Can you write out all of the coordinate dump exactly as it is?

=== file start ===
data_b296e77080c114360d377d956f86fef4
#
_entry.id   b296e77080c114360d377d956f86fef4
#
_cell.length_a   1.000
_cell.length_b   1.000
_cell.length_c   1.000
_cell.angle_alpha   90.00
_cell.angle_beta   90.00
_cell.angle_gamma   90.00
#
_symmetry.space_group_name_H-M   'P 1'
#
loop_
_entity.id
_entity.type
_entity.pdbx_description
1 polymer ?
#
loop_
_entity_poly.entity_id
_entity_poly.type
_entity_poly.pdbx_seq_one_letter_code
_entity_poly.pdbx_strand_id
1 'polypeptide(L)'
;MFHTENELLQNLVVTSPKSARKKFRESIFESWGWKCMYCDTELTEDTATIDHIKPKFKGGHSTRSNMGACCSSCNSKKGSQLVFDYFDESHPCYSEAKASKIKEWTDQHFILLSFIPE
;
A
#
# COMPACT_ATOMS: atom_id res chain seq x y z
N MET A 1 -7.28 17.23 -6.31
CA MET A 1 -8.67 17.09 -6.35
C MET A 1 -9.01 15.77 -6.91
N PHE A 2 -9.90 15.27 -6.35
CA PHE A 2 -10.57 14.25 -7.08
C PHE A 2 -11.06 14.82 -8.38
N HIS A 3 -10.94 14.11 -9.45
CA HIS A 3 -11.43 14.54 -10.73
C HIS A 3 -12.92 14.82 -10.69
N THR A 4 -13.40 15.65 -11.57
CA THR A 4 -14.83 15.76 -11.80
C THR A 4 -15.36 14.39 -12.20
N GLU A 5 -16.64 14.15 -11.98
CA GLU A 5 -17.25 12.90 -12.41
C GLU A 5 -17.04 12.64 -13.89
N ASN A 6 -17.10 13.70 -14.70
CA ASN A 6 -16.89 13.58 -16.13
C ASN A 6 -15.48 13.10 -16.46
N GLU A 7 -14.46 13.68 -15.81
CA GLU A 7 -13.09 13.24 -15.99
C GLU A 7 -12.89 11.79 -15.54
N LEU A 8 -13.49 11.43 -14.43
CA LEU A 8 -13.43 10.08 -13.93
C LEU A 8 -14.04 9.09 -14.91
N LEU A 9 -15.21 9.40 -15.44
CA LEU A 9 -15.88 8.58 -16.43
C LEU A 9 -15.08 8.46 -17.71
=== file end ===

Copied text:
data_b296e77080c114360d377d956f86fef4
#
_entry.id   b296e77080c114360d377d956f86fef4
#
_cell.length_a   1.000
_cell.length_b   1.000
_cell.length_c   1.000
_cell.angle_alpha   90.00
_cell.angle_beta   90.00
_cell.angle_gamma   90.00
#
_symmetry.space_group_name_H-M   'P 1'
#
loop_
_entity.id
_entity.type
_entity.pdbx_description
1 polymer ?
#
loop_
_entity_poly.entity_id
_entity_poly.type
_entity_poly.pdbx_seq_one_letter_code
_entity_poly.pdbx_strand_id
1 'polypeptide(L)'
;MFHTENELLQNLVVTSPKSARKKFRESIFESWGWKCMYCDTELTEDTATIDHIKPKFKGGHSTRSNMGACCSSCNSKKGSQLVFDYFDESHPCYSEAKASKIKEWTDQHFILLSFIPE
;
A
#
# COMPACT_ATOMS: atom_id res chain seq x y z
N MET A 1 -7.28 17.23 -6.31
CA MET A 1 -8.67 17.09 -6.35
C MET A 1 -9.01 15.77 -6.91
N PHE A 2 -9.90 15.27 -6.35
CA PHE A 2 -10.57 14.25 -7.08
C PHE A 2 -11.06 14.82 -8.38
N HIS A 3 -10.94 14.11 -9.45
CA HIS A 3 -11.43 14.54 -10.73
C HIS A 3 -12.92 14.82 -10.69
N THR A 4 -13.40 15.65 -11.57
CA THR A 4 -14.83 15.76 -11.80
C THR A 4 -15.36 14.39 -12.20
N GLU A 5 -16.64 14.15 -11.98
CA GLU A 5 -17.25 12.90 -12.41
C GLU A 5 -17.04 12.64 -13.89
N ASN A 6 -17.10 13.70 -14.70
CA ASN A 6 -16.89 13.58 -16.13
C ASN A 6 -15.48 13.10 -16.46
N GLU A 7 -14.46 13.68 -15.81
CA GLU A 7 -13.09 13.24 -15.99
C GLU A 7 -12.89 11.79 -15.54
N LEU A 8 -13.49 11.43 -14.43
CA LEU A 8 -13.43 10.08 -13.93
C LEU A 8 -14.04 9.09 -14.91
N LEU A 9 -15.21 9.40 -15.44
CA LEU A 9 -15.88 8.58 -16.43
C LEU A 9 -15.08 8.46 -17.71